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Ohio University Heritage College of Osteopathic Medicine
Originally Published: Modern Resident April/May 2015
As an emergency medicine physician it is important to always think about the worst-case scenario. What is the worst thing that could explain this patient’s symptoms? What could potentially kill this patient if not quickly identified and appropriately managed? For common complaints such as back pain, this mindset can easily be over looked. No matter how simple and straightforward a case of back pain may seem, it is still important to ensure there are no red flags. One of the most concerning worst-case scenarios of low back pain is that of a spinal epidural abscess.
Recent studies have shown that the number of cases of spinal epidural abscesses is rising due to an increase in IV drug abuse and spinal surgeries.[2,3] If overlooked, this infection can cause a rapid decline and lead to sepsis, meningitis and permanent paralysis. With a mortality rate as high as 20%, it is vital to catch this infection on the patient’s first presentation.[2,3] Diagnostic delays are far too common in these patients. In 2003, a retrospective study looked at 63 cases of spinal epidural abscesses. It was found that 75% of these cases had multiple ED visits or were admitted without a clear diagnosis.
The classic triad of symptoms for a spinal epidural abscess is fever, back pain and neurological deficits.[1,4] However, in the study mentioned above, 63 cases of spinal epidural abscess were studied and this classic triad was only seen in 13% of the patients.[1,4] A more reliable predictor of the diagnosis was having one or more risk factors for spinal epidural abscess, which had a sensitivity of 98%.[1,4] Consequently, it is important to ask about recent invasive procedures, immunocompromised states, spinal implants/devices, IV drug abuse, alcohol abuse, distant sites of infection, recent spine fracture, chronic renal failure or cancer. The first step when suspecting spinal epidural abscesses is to obtain an ESR level, as this is elevated in greater than 90% of cases.4 Next, or concurrently (depending on the degree of suspicion), order a MRI. This is the gold standard for diagnosis and will reveal the precise location of the infection. Treatment of choice in these individuals is emergent surgical consultation for decompression and debridement. Long-term antibiotic therapy directed at Staphylococcus aureus is also recommended.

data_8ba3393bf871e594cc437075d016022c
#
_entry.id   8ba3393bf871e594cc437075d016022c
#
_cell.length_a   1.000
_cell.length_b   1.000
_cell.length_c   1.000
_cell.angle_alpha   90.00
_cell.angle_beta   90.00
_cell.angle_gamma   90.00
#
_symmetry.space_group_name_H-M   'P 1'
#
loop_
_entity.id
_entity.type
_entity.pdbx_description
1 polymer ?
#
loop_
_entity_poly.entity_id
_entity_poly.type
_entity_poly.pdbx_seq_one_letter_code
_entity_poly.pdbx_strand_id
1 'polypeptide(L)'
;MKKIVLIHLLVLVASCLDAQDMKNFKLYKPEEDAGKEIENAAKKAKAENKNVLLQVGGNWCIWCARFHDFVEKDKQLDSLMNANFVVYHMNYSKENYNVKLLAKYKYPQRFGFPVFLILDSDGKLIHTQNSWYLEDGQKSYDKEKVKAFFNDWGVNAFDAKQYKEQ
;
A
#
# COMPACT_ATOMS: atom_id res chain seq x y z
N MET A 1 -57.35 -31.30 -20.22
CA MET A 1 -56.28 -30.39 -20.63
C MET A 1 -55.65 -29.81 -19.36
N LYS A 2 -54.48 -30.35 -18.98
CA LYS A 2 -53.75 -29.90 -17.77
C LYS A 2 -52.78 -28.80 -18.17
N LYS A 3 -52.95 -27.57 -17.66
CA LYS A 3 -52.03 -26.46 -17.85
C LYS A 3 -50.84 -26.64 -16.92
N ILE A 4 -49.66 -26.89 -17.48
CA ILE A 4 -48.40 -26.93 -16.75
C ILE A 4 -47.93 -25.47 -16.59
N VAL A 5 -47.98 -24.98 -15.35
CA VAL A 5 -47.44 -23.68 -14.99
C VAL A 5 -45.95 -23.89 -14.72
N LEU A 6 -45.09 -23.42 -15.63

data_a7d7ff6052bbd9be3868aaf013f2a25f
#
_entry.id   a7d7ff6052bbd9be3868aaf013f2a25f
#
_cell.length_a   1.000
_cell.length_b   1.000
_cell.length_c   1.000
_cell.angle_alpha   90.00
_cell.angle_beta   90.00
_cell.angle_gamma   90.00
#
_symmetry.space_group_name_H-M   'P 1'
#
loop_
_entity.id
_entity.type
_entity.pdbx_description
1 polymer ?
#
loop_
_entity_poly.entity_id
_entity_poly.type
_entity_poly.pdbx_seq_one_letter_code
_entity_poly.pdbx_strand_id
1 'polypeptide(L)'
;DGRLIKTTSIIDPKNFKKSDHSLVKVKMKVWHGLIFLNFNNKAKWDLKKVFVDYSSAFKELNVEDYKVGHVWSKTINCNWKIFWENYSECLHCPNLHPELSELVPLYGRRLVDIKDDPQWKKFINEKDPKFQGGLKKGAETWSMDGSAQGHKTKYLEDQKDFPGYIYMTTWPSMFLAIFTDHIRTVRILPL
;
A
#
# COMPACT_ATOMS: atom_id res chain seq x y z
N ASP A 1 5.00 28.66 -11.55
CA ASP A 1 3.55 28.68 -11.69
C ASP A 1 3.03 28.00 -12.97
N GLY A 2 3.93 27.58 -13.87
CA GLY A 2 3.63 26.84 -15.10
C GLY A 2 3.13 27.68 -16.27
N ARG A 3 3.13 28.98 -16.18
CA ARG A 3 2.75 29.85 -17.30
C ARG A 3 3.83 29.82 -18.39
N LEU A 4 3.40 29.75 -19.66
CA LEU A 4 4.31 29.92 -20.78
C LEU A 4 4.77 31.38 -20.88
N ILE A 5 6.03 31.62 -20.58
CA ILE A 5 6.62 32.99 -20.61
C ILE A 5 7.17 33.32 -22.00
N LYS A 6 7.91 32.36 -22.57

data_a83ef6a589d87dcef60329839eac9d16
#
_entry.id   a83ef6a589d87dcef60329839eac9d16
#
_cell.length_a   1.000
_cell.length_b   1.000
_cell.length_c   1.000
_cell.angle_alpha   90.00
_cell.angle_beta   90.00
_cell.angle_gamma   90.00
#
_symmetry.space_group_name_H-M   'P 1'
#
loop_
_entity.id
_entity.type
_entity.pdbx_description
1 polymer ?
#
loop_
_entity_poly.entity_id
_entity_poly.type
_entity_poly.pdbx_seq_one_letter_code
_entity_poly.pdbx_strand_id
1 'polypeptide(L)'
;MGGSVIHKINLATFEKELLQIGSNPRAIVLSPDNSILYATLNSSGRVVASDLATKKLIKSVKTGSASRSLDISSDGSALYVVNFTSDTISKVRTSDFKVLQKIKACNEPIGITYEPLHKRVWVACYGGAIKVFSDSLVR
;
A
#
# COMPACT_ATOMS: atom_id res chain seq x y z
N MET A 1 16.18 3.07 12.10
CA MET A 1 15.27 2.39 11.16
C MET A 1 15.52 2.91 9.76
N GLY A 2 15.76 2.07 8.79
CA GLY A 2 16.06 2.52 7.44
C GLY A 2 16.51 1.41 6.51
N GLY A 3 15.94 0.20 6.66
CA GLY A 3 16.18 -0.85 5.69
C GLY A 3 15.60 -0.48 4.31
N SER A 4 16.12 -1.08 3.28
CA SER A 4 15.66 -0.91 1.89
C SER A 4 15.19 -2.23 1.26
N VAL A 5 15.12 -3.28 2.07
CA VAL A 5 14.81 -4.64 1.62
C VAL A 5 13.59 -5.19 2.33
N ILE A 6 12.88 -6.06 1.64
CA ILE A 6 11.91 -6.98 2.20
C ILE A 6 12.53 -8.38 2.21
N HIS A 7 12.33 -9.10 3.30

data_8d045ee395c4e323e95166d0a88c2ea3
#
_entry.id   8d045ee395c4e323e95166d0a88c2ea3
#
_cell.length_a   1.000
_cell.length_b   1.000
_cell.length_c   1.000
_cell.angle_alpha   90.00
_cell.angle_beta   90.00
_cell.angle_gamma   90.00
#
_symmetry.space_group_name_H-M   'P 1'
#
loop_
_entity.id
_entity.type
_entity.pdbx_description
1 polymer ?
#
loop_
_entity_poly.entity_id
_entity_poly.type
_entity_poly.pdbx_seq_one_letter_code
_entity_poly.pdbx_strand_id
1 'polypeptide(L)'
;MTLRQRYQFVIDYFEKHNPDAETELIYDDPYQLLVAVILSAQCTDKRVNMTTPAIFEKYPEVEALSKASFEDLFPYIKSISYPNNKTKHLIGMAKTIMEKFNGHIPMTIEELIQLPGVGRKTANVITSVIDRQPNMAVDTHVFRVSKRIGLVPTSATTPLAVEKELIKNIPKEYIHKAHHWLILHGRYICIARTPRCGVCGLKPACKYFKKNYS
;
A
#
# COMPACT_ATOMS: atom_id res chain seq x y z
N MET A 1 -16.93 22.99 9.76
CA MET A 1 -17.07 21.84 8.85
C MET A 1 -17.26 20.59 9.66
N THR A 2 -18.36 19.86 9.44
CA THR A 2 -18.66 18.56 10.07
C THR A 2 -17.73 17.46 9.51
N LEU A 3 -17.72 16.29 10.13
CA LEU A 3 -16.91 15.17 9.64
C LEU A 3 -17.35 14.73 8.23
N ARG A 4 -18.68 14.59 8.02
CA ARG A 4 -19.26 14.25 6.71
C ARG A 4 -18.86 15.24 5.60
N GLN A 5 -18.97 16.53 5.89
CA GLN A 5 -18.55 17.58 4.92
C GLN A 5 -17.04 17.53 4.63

- Davis D, Wold R, Patel R, Tran A, Tokhi R, Chan T, Vilke G. (2003). The clinical presentation and impact of diagnostic delays on emergency department patients with spinal epidural abscess. The Journal of Emergency Medicine, 2003; 26(3), 285-291.
- Felton B, Dao T, Gerstner B, and Letarte S. Diagnosis of spinal epidural abscess by abdominal plain-film radiography. West J Emerg Med, 2014; 15(7), 885-886.
- Schoenfeld A, Hayward, R. Predictive modeling for epidural abscess: What we can, can't, and should do about it.The Spine Journal, 2014; 15(1), 102-104.
- Tintinalli J. Neck and back pain. Tintinalli's emergency medicine: A comprehensive study guide (7th ed.). New York: McGraw-Hill; 2011.
- Tompkins M, Panuncialman I, Lucas P, Palumbo M. Spinal Epidural Abscess. The Journal of Emergency Medicine, 2010; 39(3), 384-390. Retrieved March 15, 2015.